Tuesday, August 10, 2010

UK Blocks Sanctions Against Suspected Somali Pirates

Via BBC (Aug 9, 2010) -

It's emerged that the British government is blocking a move at the UN to take action against two suspected pirate organisers.

This is despite tough British language condemning pirates and the paying of ransom, and its contribution of warships to the anti-pirate operation run by the EU, known as EU Navfor.

The EU operation has itself been reduced to near farce in the last week, with a Spanish ship having to send pirates back to Somalia, after catching them red-handed, because the problems of prosecuting them are too great.

A look first at the British position.

The Foreign Office in London confirmed a story in the Financial Times that the UK is blocking an American proposal to add the names of two alleged pirate leaders to a UN sanctions list.


The reason, I am told, is that the paying of ransom is not a criminal offence in the UK. This has made it possible for ransom to be paid for dozens of ships and their crews, and many of the negotiations go through London.

But, the argument is, if the suspected pirate leaders, named by the Foreign Office as Abshir Abdillahi and Mohamed Abdi Garaad (with numerous variants) are put on the UN sanctions list, then ransom in effect becomes an offence in the UK and might put an end to many ransom deals.

According to British officials Abdillahi and Garaad are "high-profile pirate leaders involved in hijacks in the Gulf of Aden".

Indeed, they are alleged to be so influential that almost all ransoms are said to involve them in some way.


Britain has applied the technical hold because it is under pressure from ship-owners and seafarers who prefer the present system. This system is basically one of doing business, not waging war. The ship is taken, negotiations take place, the money is paid and the ship and its crew are released.


Gavin Simmons of the London Chamber of Shipping told the FT: "To discontinue payments or make them illegal would jeopardise the safety of seafarers held captive."

This is something of an embarrassment to the British government. Foreign Office officials told me it was being discussed "at the highest level" and something might develop "in the next few months".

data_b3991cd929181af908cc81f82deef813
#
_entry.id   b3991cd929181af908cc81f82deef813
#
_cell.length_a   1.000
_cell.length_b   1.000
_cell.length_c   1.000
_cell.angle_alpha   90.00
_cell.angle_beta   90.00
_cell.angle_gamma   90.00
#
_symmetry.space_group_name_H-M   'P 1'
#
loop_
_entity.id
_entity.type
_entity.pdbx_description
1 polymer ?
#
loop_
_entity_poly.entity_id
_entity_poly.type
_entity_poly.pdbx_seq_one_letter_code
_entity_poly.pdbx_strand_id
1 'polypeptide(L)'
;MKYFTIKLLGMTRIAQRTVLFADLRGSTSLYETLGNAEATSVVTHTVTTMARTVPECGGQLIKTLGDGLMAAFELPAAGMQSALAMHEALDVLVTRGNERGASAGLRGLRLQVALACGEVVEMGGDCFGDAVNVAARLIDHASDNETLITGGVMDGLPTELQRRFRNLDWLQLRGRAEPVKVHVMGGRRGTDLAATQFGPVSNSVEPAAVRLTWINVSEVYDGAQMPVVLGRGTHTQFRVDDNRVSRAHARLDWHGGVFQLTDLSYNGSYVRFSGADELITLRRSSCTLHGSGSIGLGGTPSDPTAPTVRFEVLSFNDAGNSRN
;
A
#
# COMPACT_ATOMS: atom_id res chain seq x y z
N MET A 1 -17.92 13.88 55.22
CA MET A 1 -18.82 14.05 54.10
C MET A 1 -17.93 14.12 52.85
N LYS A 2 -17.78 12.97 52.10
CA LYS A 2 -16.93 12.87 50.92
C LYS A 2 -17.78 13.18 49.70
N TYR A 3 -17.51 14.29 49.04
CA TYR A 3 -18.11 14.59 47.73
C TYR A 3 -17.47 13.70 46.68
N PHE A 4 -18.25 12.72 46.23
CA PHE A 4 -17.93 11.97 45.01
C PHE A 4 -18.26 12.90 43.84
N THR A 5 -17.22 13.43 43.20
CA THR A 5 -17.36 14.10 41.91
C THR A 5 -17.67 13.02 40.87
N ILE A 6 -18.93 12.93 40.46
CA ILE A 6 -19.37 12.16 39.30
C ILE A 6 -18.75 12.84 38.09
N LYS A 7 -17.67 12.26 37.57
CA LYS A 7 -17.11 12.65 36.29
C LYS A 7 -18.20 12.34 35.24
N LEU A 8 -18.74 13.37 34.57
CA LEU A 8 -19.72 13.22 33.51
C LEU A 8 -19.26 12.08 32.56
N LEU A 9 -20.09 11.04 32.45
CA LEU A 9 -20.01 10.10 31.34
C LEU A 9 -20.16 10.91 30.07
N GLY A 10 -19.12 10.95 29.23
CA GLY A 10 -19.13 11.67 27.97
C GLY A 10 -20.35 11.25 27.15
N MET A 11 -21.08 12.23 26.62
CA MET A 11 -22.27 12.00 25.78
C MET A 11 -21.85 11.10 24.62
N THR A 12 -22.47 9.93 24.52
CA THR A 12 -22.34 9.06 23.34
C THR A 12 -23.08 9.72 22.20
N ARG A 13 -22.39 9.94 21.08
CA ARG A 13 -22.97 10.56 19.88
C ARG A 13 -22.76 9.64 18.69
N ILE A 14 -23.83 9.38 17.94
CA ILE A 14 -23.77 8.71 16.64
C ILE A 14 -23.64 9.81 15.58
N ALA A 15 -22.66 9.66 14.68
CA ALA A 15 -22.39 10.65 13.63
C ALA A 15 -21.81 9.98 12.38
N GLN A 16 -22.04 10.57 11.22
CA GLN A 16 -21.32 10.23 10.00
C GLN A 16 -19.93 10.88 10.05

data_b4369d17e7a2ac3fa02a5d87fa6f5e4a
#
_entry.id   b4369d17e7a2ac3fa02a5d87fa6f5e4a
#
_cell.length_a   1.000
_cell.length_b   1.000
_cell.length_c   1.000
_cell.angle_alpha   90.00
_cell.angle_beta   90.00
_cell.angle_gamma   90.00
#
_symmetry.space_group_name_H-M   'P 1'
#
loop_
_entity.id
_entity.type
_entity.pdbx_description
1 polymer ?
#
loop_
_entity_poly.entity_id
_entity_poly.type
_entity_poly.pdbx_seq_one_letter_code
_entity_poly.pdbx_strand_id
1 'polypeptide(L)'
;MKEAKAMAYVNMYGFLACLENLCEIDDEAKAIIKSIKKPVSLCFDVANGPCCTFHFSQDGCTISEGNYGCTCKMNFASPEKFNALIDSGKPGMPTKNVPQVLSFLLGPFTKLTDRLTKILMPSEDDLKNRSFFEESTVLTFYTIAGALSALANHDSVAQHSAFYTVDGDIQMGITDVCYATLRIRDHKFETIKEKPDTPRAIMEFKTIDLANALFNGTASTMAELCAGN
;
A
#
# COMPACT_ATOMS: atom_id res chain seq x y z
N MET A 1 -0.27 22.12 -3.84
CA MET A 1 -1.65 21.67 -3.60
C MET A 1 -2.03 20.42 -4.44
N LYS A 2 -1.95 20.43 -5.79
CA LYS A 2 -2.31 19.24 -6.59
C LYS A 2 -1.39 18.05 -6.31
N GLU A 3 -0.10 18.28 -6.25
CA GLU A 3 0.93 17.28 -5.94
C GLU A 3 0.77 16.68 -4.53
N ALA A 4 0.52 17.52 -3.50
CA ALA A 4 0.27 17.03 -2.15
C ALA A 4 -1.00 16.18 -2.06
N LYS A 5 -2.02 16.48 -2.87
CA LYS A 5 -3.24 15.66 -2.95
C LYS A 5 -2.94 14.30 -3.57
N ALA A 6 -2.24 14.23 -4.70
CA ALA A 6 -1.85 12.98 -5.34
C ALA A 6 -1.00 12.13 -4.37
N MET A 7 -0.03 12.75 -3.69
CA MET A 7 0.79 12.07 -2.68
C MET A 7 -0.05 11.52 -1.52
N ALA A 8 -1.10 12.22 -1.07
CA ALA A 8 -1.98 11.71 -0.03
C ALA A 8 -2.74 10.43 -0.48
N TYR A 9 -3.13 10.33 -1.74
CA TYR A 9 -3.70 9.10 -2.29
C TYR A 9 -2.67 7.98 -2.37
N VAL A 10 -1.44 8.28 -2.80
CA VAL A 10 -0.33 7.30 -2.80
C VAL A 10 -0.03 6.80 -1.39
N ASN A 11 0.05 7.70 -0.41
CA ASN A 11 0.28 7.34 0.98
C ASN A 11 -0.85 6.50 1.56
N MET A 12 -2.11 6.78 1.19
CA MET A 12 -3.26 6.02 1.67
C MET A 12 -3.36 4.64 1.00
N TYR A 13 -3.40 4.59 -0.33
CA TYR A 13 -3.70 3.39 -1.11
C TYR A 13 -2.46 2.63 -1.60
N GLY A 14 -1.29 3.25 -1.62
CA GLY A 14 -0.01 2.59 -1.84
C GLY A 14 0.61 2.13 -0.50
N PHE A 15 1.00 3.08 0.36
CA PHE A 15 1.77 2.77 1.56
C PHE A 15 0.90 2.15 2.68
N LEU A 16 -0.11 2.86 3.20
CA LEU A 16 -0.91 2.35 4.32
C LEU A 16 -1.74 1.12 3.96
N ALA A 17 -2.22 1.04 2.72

Pirates caught in the act cannot easily be prosecuted and in this case were simply sent back home.

Kenya has taken about 100 pirate suspects and has imprisoned about 20 of them. But Kenya is now threatening to withdraw its co-operation, saying that it is not being given enough support.

Both examples show how far the international community is from solving a problem that in the 19th Century would have been dealt with in somewhat shorter order.


Beyond Kenya, there are other nations in the area that are working with the international community to jail pirates caught in the action - i.e. Seychelles.

But this latest technical hold by the British is an interesting Catch-22.

More and more ships are being armed with anti-pirate countermeasures (e.g. water cannons, armed guards while at sea, wire & railing protection, etc)...but at the same time, if a ship is hijacked, the ship-owners [understandably] want to pass the ransom and just get their crew back safely.

But as the anti-pirate measures increase, so do the actions of the pirates...and thus there is a greater chance of harm coming to the crew during the hijack. Therefore, at what point will companies decide enough is enough and stop paying. After two crew members are killed during each hijack attempt? Three? After more proof is found that groups are working with organized crime rings??

And without putting a clear legal framework in place now for holding and jailing these pirates...how can we move forward after that threshold is reached?


  1. For an indepth look at the Somali pirates, see the forthcoming book, Pirate State: Inside Somalia's Terrorism at Sea.

  2. Thanks Peter.

    Will you be releasing it as an B&N eBook as well?

    For those that prefer Amazon...